• jimchamplin

      Premium Member
      19 December, 2017 - 11:03 pm

      <blockquote><a href="#229188"><em>In reply to Waethorn:</em></a></blockquote><p>If you really feel that way, can I have your Alpha Member number?</p>

      • Waethorn

        20 December, 2017 - 2:34 am

        <blockquote><a href="#229251"><em>In reply to jimchamplin:</em></a></blockquote><p>You're an example of my statement.</p>

  • davidblouin

    19 December, 2017 - 7:10 pm

    <p>Google blocking ads that don't respect google's ad guideline ? I&nbsp;sense an antitrust investigation coming…</p>

    • Waethorn

      20 December, 2017 - 2:35 am

      <blockquote><a href="#229189"><em>In reply to davidblouin:</em></a></blockquote><p>Nope. Google is only one of several hundred advertisers and advertiser groups that abide by the same terms.</p>

      • RM

        20 December, 2017 - 8:12 am

        <blockquote><a href="#229274"><em>In reply to Waethorn:</em></a></blockquote><p>You mean Google is the king of all the other advertising peons; let them eat cake!</p>

      • davidblouin

        20 December, 2017 - 1:21 pm

        <blockquote><a href="#229274"><em>In reply to Waethorn:</em></a></blockquote><p>Without googling it, name one other advertisers in this <span style="color: rgb(0, 0, 0); background-color: transparent;">Coalition for Better Ads…</span></p>

        • Waethorn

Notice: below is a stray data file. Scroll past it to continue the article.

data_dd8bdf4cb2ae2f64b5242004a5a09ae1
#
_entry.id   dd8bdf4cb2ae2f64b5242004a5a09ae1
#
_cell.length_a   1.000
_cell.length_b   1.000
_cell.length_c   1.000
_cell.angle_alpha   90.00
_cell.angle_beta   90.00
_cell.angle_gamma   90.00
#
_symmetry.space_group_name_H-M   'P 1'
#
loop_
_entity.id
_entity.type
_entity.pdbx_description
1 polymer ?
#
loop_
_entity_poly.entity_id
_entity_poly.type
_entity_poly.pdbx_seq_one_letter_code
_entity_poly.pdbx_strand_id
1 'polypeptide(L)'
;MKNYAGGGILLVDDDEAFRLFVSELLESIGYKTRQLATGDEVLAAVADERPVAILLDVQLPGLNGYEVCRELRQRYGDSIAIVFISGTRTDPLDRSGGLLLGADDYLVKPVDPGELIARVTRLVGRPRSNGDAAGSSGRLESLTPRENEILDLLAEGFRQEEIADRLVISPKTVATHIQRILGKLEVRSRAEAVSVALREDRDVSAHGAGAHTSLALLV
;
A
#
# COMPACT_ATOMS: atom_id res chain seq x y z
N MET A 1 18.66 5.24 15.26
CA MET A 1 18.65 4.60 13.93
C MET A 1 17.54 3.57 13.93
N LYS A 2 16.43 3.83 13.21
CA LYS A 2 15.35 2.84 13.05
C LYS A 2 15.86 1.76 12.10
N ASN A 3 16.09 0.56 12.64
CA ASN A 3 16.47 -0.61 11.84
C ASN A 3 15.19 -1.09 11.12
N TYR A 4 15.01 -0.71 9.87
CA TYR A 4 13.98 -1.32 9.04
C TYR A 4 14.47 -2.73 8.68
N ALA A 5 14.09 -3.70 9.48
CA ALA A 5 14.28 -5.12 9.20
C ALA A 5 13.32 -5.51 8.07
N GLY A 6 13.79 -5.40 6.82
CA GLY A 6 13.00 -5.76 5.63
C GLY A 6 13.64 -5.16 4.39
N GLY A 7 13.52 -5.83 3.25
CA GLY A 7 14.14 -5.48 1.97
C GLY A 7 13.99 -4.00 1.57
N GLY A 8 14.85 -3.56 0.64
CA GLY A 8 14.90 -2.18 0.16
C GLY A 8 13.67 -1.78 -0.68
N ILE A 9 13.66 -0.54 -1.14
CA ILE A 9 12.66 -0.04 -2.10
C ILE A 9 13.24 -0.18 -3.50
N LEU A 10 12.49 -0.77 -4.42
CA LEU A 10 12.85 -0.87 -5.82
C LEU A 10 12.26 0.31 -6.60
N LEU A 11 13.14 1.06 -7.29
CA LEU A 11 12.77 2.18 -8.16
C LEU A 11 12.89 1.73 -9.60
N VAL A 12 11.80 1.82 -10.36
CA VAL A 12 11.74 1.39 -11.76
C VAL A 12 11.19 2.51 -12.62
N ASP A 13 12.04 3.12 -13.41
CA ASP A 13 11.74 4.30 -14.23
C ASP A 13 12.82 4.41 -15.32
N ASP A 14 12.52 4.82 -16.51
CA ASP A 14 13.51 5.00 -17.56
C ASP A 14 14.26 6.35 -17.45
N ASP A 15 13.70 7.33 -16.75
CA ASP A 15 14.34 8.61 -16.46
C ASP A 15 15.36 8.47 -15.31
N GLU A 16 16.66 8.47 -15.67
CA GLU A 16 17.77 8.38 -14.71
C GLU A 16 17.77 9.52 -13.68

21 December, 2017 - 6:57 pm

          <blockquote><a href="#229441"><em>In reply to davidblouin:</em></a></blockquote><p>Read the member list yourself. The website is already posted.</p>

          • davidblouin

            28 December, 2017 - 2:18 pm

            <blockquote><a href="#229988"><em>In reply to Waethorn:</em></a></blockquote><p>Thanks for proving my point, Google is the only major player in that Coalition and everyone else will have to play by Google's rule or get out the coalition. So like i said Chrome will block ad that don't respect Google's ad guideline…</p>

  • zybch

    19 December, 2017 - 8:05 pm

    <p>I'll just keep using Ublock Origin all the same. Blocks ALL the annoying google ads, not just the ones google itself doesn't like.</p>

    • karlinhigh

      Premium Member
      21 December, 2017 - 9:45 am

      <blockquote><a href="#229213"><em>In reply to zybch:</em></a></blockquote><p>Waaay too many of my clients have run into ad-sourced malware or tech support scam sites (must call this number now!) to have me recommending anything other than a full-on ad blocker.</p>

  • Waethorn

    21 December, 2017 - 6:57 pm

    <p>Read this list:</p><p><br></p><p></p><p><br></p><p>Many of the associations, like the international divisions of the IAB, consist of hundreds of advertisers and advertising businesses.</p><p><br></p><p>I already know this page from the last time people made up the claim that this was some sort of plot by Google to censor competing advertising businesses.</p>